Cyan, magenta, yellow, black. These are the four primary paper printing colors.
Developing a relationship with and leveraging other brands to enhance the consumer benefit, increase overall brand awareness, enhance perceived quality, enter a new product category and/or possibly reduce implementation costs.
The color strip on proofs that is used as a guide for the printer in determining the amount and density of ink needed.
Establishing a consistent brand block through the use of color to create a dominant visual impact at point of sale or on shelf. Example: Campbell's Soup creates a recognizable block of red and white at point of sale with all cans having a red lower half and white top half of the can.
A means or method of setting a computer monitor, scanner, or color printer to a standard set of color values so as to ensure that all the colors remain consistent throughout each step of the imaging process.
Describes a system in which the use of desktop publishing software, electronic prepress workstations, and plate setters allows the imaging of metal plates for any format of press without the use of film, stripping or traditional plate making. This process results in lower costs while shortening the amount of time needed to get a job on the press. Sometimes also called C2P to distinguish it from CTP, or computer-to-press.
The shifting position of the page in a saddle-stitched bind. Creep moves the inside pages or signatures away from the spine.
Symbols placed in the margin outside the image area that indicate to the printer and bindery the area to be printed and/or trimmed from the image.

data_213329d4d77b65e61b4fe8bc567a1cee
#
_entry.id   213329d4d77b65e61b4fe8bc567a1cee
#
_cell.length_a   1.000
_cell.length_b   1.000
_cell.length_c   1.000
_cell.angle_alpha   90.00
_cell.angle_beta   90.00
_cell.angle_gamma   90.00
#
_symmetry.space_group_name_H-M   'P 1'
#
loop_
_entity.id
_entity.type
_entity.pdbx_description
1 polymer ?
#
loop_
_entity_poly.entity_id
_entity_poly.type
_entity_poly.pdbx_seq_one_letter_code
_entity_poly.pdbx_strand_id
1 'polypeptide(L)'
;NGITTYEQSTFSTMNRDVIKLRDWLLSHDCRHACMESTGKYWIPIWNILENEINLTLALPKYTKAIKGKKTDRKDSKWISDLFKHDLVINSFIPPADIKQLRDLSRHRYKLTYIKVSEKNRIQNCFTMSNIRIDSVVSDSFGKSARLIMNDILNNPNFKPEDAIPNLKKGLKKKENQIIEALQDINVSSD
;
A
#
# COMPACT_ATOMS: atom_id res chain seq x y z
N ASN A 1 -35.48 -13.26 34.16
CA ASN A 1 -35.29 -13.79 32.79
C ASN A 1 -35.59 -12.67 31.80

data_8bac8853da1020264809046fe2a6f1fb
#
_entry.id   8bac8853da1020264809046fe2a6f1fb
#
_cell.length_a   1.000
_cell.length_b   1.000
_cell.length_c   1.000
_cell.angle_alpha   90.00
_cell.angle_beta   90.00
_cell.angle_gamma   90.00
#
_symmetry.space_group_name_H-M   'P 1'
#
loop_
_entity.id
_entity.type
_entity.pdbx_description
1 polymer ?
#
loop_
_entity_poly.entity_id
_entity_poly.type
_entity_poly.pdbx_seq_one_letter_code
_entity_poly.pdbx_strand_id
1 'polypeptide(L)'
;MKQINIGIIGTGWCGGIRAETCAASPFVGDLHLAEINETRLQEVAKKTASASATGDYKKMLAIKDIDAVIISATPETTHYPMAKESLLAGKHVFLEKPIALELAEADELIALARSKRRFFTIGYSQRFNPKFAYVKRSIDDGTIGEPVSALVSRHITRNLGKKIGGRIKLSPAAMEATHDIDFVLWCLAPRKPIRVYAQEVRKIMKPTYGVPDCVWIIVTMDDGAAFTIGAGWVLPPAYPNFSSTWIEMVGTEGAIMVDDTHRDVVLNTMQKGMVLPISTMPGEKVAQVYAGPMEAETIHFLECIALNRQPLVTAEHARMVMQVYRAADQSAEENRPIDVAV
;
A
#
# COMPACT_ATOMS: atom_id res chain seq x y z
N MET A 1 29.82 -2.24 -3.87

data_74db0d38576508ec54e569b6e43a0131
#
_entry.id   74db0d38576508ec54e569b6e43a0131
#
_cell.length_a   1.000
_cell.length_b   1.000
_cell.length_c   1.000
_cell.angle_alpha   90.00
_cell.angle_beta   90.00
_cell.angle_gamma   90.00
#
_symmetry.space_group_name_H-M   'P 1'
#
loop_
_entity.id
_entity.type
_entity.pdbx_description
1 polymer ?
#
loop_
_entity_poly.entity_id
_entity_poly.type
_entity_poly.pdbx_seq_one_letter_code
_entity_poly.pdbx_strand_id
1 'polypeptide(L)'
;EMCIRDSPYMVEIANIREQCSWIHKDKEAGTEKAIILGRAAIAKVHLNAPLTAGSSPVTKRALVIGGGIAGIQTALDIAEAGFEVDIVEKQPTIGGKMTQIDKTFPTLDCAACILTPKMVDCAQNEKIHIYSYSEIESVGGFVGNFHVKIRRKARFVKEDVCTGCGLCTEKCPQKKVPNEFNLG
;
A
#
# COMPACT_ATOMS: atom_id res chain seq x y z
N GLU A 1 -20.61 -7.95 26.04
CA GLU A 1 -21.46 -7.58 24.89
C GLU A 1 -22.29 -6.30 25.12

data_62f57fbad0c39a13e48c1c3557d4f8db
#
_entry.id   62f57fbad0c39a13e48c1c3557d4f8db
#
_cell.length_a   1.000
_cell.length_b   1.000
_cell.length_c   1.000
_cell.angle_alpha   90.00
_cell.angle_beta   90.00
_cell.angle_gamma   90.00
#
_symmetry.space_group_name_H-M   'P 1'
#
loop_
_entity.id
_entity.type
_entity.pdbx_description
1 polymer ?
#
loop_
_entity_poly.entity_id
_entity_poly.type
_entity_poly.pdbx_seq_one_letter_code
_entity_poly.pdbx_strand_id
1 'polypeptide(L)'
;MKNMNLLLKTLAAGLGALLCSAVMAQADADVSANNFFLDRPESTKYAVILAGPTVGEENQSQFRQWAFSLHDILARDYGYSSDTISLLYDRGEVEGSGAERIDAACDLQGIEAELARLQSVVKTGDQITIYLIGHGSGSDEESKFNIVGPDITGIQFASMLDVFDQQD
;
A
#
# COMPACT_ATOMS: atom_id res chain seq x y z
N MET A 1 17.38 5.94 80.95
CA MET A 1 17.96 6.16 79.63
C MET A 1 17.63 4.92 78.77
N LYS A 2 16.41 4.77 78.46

The increase in the printing dot size from the halftone film to the printed substrate resulting in darker tones.
A brand that drives the consumer's decision to buy and encompasses the key benefit or value proposition for which the consumer is looking.
A two-color halftone produced by overprinting two halftone screens made from the same photograph (usually a black and white photo), as a means of generating a monochromatic image with a full range of tonal gradations.
To press an image into paper so it lies above the surface.
An umbrella brand that provides credibility and perceived quality to the driver brand. Example: Apple is the endorser brand to iPod.
A statement of what a print job will probably cost based on specified quantities, materials and labor.
The smoother side of the paper.
Flash uses vector-based imaging, and timeline based editing that allow for a variety of sophisticated Web techniques to be used relatively reliably. Flash relies on a plug-in, which must be downloaded by the end-user in order to run.
A printing process that uses a raised surface of flexible rubber or photopolymer printing plate mounted on a rotary drum and thin, fast-drying inks to print on almost any roll stock.
Use of cyan, magenta, yellow, and black to create a full color image.
Forest Stewardship Council (FSC)
FSC is a non-profit organization devoted to encouraging the responsible management of the world’s forests. FSC sets high standards that ensure forestry is practiced in an environmentally responsible, socially beneficial, and economically viable way.
An acronym used in the design industry as an abbreviation for the phrase “For Placement Only.” FPO is used to identify copy, illustration or photography that has been incorporated into a concept or layout on a temporary basis while formal photography, illustration and copy are being developed.
File Transfer Protocol. An Internet protocol used to send and receive files.
Graphics Interchange Format. Gif files are bit mapped, lossless, and they can contain transparency and animated commands. Their downside is that they have a limited number of colors to make images with. Highly photographic images or images with high levels of graduation do not make good .gif files.
The gradual shading of one value of tint into another lighter or darker tint.